Thomas Pearsall was a lawyer and businessman, and held farming interests in Nash, Edgecombe, and Halifax counties. During most of his life Pearsall was active in Democratic Party politics. He served in the North Carolina House of Representatives from 1941 to 1947, and was Speaker of the House in 1947.

After leaving the legislature in 1947, Pearsall continued an active public career. In 1954, Governor William B. Umstead appointed him chairman of the Governor's Advisory Committee on Education, whose purpose was to study school desegregation and make recommendations to the governor and the legislature. In 1955, Governor Luther Hodges appointed a similar committee, the North Carolina Advisory Committee on Education, to continue to study desegregation, and Pearsall again served as chairman. Based on the work of these two committees, Pearsall wrote the 1956 school desegregation legislation known as the Pearsall Plan. This plan shifted the responsibility for student assignments, student busing, and the power to close the public schools from the state to local school boards. The North Carolina legislature adopted the plan in 1956.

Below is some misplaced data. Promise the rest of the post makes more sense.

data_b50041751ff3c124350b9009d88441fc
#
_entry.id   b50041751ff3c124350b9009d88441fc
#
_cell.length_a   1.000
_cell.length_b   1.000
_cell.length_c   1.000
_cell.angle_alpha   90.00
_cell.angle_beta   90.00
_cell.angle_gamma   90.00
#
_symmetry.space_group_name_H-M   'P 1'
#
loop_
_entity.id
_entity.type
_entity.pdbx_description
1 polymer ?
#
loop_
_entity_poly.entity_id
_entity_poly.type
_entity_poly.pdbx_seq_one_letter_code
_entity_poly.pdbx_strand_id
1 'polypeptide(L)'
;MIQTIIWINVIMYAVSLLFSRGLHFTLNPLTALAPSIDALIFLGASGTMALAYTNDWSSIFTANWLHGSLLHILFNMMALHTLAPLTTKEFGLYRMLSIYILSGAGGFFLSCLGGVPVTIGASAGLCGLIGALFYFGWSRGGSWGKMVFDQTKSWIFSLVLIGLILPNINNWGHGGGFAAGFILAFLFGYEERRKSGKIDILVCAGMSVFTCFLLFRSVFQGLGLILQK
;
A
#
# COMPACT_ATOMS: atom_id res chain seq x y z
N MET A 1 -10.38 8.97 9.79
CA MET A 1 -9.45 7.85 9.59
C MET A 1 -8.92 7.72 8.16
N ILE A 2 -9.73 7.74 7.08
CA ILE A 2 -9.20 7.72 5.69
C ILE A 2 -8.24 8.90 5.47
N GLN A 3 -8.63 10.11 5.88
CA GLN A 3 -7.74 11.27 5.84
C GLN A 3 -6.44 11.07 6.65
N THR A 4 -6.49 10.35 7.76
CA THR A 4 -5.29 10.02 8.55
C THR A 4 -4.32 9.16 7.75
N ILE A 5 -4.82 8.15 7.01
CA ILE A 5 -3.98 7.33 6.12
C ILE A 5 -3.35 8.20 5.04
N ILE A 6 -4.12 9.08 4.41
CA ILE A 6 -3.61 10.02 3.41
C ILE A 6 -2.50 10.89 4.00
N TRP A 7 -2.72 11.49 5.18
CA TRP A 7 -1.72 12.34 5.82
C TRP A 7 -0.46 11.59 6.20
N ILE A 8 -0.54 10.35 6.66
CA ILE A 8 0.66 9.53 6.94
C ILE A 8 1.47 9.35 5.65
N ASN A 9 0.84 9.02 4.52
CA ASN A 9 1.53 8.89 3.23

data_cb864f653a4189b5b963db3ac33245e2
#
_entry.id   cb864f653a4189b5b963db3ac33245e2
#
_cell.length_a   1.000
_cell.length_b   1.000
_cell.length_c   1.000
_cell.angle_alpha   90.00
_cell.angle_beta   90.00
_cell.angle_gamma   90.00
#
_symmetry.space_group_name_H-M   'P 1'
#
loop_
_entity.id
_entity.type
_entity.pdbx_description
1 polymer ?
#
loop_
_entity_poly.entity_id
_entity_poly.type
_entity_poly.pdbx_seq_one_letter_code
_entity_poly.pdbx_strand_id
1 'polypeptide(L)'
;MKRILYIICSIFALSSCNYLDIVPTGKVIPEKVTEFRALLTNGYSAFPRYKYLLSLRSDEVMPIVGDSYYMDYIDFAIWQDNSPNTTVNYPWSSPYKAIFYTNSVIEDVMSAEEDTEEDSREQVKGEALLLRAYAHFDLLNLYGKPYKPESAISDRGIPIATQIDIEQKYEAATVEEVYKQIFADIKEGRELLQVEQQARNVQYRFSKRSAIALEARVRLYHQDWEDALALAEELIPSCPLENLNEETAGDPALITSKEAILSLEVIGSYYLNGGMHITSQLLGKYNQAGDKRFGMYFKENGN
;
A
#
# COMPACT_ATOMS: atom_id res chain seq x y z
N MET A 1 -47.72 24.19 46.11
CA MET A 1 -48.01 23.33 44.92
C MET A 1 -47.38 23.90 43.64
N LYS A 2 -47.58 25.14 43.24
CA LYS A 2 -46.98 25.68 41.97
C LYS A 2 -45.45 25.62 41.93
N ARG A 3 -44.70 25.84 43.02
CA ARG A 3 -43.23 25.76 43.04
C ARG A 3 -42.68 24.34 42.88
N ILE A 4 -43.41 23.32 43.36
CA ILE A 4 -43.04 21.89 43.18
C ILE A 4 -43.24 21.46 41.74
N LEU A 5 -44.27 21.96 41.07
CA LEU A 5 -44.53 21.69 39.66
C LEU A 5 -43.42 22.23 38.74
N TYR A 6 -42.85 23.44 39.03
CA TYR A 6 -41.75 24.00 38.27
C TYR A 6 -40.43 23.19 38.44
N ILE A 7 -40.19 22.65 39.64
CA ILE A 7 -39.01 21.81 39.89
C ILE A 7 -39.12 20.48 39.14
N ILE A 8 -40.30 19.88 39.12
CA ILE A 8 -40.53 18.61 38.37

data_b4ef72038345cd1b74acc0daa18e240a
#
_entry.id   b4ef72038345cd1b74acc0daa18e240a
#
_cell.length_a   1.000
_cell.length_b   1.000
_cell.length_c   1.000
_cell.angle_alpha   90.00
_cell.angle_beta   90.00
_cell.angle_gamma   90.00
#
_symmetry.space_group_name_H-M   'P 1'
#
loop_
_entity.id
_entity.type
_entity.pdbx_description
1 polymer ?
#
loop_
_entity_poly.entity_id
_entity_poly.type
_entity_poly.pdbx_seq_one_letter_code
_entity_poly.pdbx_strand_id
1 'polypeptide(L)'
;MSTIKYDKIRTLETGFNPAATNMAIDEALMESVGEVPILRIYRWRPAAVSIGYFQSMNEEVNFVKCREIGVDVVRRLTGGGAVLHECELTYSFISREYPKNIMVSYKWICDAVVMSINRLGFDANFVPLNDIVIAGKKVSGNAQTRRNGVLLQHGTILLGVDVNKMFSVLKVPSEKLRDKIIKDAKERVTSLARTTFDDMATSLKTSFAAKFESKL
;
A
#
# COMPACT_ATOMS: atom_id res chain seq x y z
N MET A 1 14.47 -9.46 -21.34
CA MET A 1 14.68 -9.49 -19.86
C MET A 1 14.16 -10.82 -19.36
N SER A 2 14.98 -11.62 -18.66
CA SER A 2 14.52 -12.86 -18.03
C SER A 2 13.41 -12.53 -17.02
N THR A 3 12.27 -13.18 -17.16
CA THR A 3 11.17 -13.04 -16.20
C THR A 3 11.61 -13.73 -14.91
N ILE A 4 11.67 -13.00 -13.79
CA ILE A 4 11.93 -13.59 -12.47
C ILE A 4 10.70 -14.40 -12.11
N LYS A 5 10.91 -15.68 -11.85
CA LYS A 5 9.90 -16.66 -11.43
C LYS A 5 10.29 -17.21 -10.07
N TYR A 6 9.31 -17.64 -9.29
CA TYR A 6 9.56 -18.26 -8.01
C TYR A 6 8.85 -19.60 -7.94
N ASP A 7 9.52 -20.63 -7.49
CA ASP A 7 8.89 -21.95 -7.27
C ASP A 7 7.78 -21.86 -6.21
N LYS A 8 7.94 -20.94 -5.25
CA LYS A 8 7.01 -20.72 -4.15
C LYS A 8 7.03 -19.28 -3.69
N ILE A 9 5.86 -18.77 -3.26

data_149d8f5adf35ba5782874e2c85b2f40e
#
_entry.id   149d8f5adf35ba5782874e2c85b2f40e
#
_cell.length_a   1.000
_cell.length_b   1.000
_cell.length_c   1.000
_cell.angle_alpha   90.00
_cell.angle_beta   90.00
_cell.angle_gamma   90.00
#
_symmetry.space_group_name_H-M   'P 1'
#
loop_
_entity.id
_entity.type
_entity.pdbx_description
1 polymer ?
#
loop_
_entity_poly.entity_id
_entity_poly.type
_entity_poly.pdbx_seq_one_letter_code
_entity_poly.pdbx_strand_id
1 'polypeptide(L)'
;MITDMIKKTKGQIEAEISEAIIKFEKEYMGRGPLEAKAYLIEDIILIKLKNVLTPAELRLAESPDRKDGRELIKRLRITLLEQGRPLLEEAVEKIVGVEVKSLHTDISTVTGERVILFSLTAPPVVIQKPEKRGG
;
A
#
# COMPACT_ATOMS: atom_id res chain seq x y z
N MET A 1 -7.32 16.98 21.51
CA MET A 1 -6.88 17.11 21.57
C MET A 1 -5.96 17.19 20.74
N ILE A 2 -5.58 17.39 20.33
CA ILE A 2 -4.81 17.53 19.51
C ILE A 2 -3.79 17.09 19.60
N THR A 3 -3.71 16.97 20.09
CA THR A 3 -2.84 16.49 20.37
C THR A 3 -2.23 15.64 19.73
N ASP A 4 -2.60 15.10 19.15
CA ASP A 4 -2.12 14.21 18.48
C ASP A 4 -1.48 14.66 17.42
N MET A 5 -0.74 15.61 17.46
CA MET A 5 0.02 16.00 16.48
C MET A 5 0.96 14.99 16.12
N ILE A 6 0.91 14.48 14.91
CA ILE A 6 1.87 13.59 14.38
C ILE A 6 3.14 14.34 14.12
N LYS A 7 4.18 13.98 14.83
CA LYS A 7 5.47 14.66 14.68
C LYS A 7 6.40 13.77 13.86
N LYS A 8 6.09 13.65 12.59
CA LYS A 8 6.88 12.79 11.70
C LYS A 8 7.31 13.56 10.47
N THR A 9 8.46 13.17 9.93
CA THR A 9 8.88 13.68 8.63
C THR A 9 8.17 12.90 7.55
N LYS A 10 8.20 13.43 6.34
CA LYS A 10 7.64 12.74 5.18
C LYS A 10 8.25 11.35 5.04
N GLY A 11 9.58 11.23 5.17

Pearsall served on three other educational committees in North Carolina: the Executive Committee of the Board of Trustees of the University of North Carolina; the Governor's Commission on Education Beyond the High School; and the Special Committee of the Board of Trustees of the University of North Carolina. As chairman of the latter committee, Pearsall guided the reorganization of the consolidated UNC system and the expansion of the state's community colleges.

In 1975, Pearsall became chairman of the board of the Roanoke Island Historical Association. He served in that capacity until his death on 5 May 1981.

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expand/collapse Expand/collapse Scope and Content